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Prof. Newman on Implications of House Version of Violence Against Women Act

June 11, 2012

In a post for “Long Island Wins,” an organizing campaign designed to engage Long Islanders in finding sound solutions to immigration issues, Professor Alizabeth Newman exposes efforts by the House of Representative to eliminate critical provisions from their version of the Violence Against Women Act (VAWA). Specifically, the House bill, called the Adams bill or H.R. 4970, would eliminate a provision protecting the confidentiality of victims of domestic violence who have the courage to come forward under VAWA. “Prior to the confidentiality regulations, women were petrified for themselves and their families if there was any chance of the abuser finding out that they had revealed the secrets of the abuse. Witnesses who were family, friends or neighbors of the abuser would never come forward if there were a chance the abuser would find out. Removing the confidentiality provisions would render the bill useless and would present a danger to self-petitioners,” explains Professor Newman in her post.

In addition, the Adams bill would eliminate a provision that allowed U Visa holders from obtaining legal permanent status at the end of cooperating with law enforcement and the prosecution of abusers. The U Visa “provided protection and relief to victims who assist law enforcement with the investigation or prosecution of crime,” notes Newman. This provision provided security for a “victim willing to take the risk to cooperate with the prosecution,” she added. The Senate version, she said, does not include these “toxic provisions” and encouraged advocates to reach out to Congress in support of these critical provisions.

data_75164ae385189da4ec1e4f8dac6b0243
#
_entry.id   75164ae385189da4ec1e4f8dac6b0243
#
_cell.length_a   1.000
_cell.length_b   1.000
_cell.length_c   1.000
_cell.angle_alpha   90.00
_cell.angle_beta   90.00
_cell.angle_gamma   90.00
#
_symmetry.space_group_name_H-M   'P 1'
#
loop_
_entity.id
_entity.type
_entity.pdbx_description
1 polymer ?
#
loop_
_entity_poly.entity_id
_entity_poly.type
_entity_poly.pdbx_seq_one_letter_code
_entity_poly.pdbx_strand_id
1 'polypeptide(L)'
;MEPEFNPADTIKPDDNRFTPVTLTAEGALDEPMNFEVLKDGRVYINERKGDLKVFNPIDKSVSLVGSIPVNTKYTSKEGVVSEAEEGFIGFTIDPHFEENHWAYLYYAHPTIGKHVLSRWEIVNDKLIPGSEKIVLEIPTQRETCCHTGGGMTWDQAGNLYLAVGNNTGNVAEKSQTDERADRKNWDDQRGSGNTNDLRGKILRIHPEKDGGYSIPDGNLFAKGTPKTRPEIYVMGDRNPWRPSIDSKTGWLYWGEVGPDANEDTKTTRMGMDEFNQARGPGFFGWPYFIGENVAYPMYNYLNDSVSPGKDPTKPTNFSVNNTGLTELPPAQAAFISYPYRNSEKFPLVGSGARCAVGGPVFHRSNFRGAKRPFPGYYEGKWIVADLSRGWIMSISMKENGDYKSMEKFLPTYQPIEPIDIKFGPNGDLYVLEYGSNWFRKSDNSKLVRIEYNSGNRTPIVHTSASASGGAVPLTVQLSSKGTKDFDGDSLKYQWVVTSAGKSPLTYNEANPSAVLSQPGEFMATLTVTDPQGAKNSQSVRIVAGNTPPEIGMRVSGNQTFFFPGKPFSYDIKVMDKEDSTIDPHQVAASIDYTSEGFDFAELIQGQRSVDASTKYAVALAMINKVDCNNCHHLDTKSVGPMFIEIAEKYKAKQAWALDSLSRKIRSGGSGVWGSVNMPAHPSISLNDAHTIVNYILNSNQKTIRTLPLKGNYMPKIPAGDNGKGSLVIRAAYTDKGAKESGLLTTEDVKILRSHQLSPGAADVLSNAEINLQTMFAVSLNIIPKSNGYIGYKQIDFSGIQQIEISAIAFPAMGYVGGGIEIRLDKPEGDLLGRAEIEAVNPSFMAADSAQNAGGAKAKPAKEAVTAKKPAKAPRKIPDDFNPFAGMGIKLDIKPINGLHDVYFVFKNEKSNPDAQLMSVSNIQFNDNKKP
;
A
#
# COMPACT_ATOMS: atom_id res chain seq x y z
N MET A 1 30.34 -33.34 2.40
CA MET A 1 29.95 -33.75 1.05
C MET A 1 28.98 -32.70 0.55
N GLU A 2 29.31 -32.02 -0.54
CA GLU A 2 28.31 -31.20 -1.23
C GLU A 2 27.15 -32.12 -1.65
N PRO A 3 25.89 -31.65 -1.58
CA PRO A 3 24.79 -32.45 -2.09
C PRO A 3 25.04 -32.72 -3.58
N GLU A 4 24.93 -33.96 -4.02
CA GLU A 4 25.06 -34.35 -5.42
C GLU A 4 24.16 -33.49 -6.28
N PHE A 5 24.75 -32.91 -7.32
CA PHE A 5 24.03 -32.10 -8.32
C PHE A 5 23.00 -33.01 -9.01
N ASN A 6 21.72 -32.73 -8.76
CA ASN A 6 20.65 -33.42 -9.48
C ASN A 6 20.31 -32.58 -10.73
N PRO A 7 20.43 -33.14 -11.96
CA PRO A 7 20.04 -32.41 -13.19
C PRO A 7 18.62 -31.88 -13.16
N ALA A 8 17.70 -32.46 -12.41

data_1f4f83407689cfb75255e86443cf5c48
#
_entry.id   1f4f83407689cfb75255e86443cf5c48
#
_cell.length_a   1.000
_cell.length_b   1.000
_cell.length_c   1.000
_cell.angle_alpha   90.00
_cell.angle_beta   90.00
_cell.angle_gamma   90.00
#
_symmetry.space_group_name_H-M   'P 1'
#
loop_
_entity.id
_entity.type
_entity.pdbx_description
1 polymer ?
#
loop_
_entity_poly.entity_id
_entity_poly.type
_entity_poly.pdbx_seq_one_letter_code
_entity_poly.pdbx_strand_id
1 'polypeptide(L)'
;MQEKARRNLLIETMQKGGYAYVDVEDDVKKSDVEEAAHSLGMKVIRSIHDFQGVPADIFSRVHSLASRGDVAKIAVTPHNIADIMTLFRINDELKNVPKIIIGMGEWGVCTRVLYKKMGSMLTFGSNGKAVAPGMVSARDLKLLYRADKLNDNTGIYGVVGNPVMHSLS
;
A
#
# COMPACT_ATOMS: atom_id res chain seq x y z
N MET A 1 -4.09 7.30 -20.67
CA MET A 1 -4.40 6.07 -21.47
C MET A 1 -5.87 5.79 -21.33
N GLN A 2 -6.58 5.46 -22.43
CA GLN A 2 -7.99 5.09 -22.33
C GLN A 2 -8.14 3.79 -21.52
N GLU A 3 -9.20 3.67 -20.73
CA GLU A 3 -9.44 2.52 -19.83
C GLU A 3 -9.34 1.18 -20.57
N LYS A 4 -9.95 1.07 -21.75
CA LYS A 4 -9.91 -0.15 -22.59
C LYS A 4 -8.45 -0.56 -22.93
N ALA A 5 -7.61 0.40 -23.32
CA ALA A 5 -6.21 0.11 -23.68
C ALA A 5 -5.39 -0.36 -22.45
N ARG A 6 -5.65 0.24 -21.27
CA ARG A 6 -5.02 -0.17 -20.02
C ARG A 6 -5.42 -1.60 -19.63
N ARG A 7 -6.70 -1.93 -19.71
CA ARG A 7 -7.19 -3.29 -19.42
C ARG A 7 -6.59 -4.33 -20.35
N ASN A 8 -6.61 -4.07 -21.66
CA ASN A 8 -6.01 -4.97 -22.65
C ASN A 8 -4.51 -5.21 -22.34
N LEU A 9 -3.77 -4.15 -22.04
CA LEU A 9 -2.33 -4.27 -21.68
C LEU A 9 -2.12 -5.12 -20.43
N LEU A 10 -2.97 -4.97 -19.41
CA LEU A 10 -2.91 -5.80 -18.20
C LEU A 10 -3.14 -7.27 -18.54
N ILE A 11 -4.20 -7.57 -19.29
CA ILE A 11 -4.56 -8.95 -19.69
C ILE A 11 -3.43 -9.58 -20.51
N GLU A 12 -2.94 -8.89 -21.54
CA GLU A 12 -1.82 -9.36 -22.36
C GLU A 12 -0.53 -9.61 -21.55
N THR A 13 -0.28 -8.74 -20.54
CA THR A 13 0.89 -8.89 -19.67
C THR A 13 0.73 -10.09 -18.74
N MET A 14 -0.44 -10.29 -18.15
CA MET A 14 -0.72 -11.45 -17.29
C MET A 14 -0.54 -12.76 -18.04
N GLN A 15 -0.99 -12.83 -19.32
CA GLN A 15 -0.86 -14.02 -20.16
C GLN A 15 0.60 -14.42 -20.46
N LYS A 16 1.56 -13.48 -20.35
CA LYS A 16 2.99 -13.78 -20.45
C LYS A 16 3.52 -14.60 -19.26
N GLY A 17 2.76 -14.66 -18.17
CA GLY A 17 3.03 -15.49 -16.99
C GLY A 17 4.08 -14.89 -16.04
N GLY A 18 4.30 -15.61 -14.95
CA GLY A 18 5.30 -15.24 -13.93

Alizabeth Newman is a law school instructor and the director of immigrant initiatives at CUNY Law where she focuses on innovative models for collaboration with immigrant community organizations. Newman has worked for almost two decades advocating for the rights of immigrants and has been active in educating legal and immigrant communities on immigration law, with emphasis on unique protections for battered immigrant women. Newman was the founder and initial director of SEPA Mujer, Servicios Para El Avance De La Mujer, (Services for the Advancement of Women), a community based organization offering to Latina immigrant women legal rights education, leadership development, and legal representation for survivors of domestic abuse. She has established CLE trainings on the Violence Against Women Act for local attorneys and law students and has lectured extensively at bar associations, law schools, and national and local conferences.

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